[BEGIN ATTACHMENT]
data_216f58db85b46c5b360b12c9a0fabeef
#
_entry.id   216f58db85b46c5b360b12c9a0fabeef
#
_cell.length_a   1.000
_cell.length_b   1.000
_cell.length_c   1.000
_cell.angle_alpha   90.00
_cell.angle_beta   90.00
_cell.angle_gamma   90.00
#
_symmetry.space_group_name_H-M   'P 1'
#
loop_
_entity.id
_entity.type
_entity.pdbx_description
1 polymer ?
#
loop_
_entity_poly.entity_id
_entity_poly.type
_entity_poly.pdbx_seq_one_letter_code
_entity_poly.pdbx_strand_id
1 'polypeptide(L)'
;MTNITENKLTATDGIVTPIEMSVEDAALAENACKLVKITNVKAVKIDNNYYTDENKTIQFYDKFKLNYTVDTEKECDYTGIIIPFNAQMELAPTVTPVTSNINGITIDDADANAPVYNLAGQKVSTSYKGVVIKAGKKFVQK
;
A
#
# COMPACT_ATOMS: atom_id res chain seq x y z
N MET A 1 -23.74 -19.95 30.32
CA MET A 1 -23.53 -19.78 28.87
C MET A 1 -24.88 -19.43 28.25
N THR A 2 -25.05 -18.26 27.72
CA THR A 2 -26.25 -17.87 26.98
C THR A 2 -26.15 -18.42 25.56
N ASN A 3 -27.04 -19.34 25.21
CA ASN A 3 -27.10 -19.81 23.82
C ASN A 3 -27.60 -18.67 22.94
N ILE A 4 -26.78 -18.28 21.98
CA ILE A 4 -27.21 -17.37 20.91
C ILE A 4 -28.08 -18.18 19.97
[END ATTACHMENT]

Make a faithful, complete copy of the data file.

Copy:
data_216f58db85b46c5b360b12c9a0fabeef
#
_entry.id   216f58db85b46c5b360b12c9a0fabeef
#
_cell.length_a   1.000
_cell.length_b   1.000
_cell.length_c   1.000
_cell.angle_alpha   90.00
_cell.angle_beta   90.00
_cell.angle_gamma   90.00
#
_symmetry.space_group_name_H-M   'P 1'
#
loop_
_entity.id
_entity.type
_entity.pdbx_description
1 polymer ?
#
loop_
_entity_poly.entity_id
_entity_poly.type
_entity_poly.pdbx_seq_one_letter_code
_entity_poly.pdbx_strand_id
1 'polypeptide(L)'
;MTNITENKLTATDGIVTPIEMSVEDAALAENACKLVKITNVKAVKIDNNYYTDENKTIQFYDKFKLNYTVDTEKECDYTGIIIPFNAQMELAPTVTPVTSNINGITIDDADANAPVYNLAGQKVSTSYKGVVIKAGKKFVQK
;
A
#
# COMPACT_ATOMS: atom_id res chain seq x y z
N MET A 1 -23.74 -19.95 30.32
CA MET A 1 -23.53 -19.78 28.87
C MET A 1 -24.88 -19.43 28.25
N THR A 2 -25.05 -18.26 27.72
CA THR A 2 -26.25 -17.87 26.98
C THR A 2 -26.15 -18.42 25.56
N ASN A 3 -27.04 -19.34 25.21
CA ASN A 3 -27.10 -19.81 23.82
C ASN A 3 -27.60 -18.67 22.94
N ILE A 4 -26.78 -18.28 21.98
CA ILE A 4 -27.21 -17.37 20.91
C ILE A 4 -28.08 -18.18 19.97